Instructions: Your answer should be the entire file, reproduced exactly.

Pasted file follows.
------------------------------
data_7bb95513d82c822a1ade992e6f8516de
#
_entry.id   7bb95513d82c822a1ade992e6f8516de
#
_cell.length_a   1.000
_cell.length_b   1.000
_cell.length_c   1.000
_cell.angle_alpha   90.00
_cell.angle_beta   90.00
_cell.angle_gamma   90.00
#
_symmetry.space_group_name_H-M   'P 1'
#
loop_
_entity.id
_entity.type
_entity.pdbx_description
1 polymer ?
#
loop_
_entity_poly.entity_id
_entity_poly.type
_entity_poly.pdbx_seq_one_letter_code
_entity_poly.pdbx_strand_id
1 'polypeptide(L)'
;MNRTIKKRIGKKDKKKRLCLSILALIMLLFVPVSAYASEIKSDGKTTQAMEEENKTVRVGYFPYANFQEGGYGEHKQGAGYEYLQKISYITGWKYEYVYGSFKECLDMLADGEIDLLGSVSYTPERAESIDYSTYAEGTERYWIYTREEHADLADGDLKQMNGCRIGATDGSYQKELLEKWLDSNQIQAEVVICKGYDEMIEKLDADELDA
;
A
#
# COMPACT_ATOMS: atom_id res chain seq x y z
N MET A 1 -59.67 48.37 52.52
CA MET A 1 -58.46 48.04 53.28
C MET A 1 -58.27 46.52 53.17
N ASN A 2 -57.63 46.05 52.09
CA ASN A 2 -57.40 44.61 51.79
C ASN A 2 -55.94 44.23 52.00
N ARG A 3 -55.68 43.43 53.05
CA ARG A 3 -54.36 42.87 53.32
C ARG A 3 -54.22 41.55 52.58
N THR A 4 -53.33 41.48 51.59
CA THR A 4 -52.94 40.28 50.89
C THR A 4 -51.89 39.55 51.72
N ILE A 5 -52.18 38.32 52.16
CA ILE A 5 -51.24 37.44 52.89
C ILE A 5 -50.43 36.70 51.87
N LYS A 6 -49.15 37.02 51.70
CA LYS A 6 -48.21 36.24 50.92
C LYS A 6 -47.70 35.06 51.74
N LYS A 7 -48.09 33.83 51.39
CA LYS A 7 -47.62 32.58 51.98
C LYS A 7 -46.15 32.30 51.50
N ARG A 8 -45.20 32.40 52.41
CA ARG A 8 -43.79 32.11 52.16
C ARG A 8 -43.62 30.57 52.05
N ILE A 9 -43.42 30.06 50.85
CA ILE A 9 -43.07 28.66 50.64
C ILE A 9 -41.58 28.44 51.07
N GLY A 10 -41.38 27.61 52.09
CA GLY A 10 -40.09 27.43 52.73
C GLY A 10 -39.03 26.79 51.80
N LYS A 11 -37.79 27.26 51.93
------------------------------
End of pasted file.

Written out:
data_7bb95513d82c822a1ade992e6f8516de
#
_entry.id   7bb95513d82c822a1ade992e6f8516de
#
_cell.length_a   1.000
_cell.length_b   1.000
_cell.length_c   1.000
_cell.angle_alpha   90.00
_cell.angle_beta   90.00
_cell.angle_gamma   90.00
#
_symmetry.space_group_name_H-M   'P 1'
#
loop_
_entity.id
_entity.type
_entity.pdbx_description
1 polymer ?
#
loop_
_entity_poly.entity_id
_entity_poly.type
_entity_poly.pdbx_seq_one_letter_code
_entity_poly.pdbx_strand_id
1 'polypeptide(L)'
;MNRTIKKRIGKKDKKKRLCLSILALIMLLFVPVSAYASEIKSDGKTTQAMEEENKTVRVGYFPYANFQEGGYGEHKQGAGYEYLQKISYITGWKYEYVYGSFKECLDMLADGEIDLLGSVSYTPERAESIDYSTYAEGTERYWIYTREEHADLADGDLKQMNGCRIGATDGSYQKELLEKWLDSNQIQAEVVICKGYDEMIEKLDADELDA
;
A
#
# COMPACT_ATOMS: atom_id res chain seq x y z
N MET A 1 -59.67 48.37 52.52
CA MET A 1 -58.46 48.04 53.28
C MET A 1 -58.27 46.52 53.17
N ASN A 2 -57.63 46.05 52.09
CA ASN A 2 -57.40 44.61 51.79
C ASN A 2 -55.94 44.23 52.00
N ARG A 3 -55.68 43.43 53.05
CA ARG A 3 -54.36 42.87 53.32
C ARG A 3 -54.22 41.55 52.58
N THR A 4 -53.33 41.48 51.59
CA THR A 4 -52.94 40.28 50.89
C THR A 4 -51.89 39.55 51.72
N ILE A 5 -52.18 38.32 52.16
CA ILE A 5 -51.24 37.44 52.89
C ILE A 5 -50.43 36.70 51.87
N LYS A 6 -49.15 37.02 51.70
CA LYS A 6 -48.21 36.24 50.92
C LYS A 6 -47.70 35.06 51.74
N LYS A 7 -48.09 33.83 51.39
CA LYS A 7 -47.62 32.58 51.98
C LYS A 7 -46.15 32.30 51.50
N ARG A 8 -45.20 32.40 52.41
CA ARG A 8 -43.79 32.11 52.16
C ARG A 8 -43.62 30.57 52.05
N ILE A 9 -43.42 30.06 50.85
CA ILE A 9 -43.07 28.66 50.64
C ILE A 9 -41.58 28.44 51.07
N GLY A 10 -41.38 27.61 52.09
CA GLY A 10 -40.09 27.43 52.73
C GLY A 10 -39.03 26.79 51.80
N LYS A 11 -37.79 27.26 51.93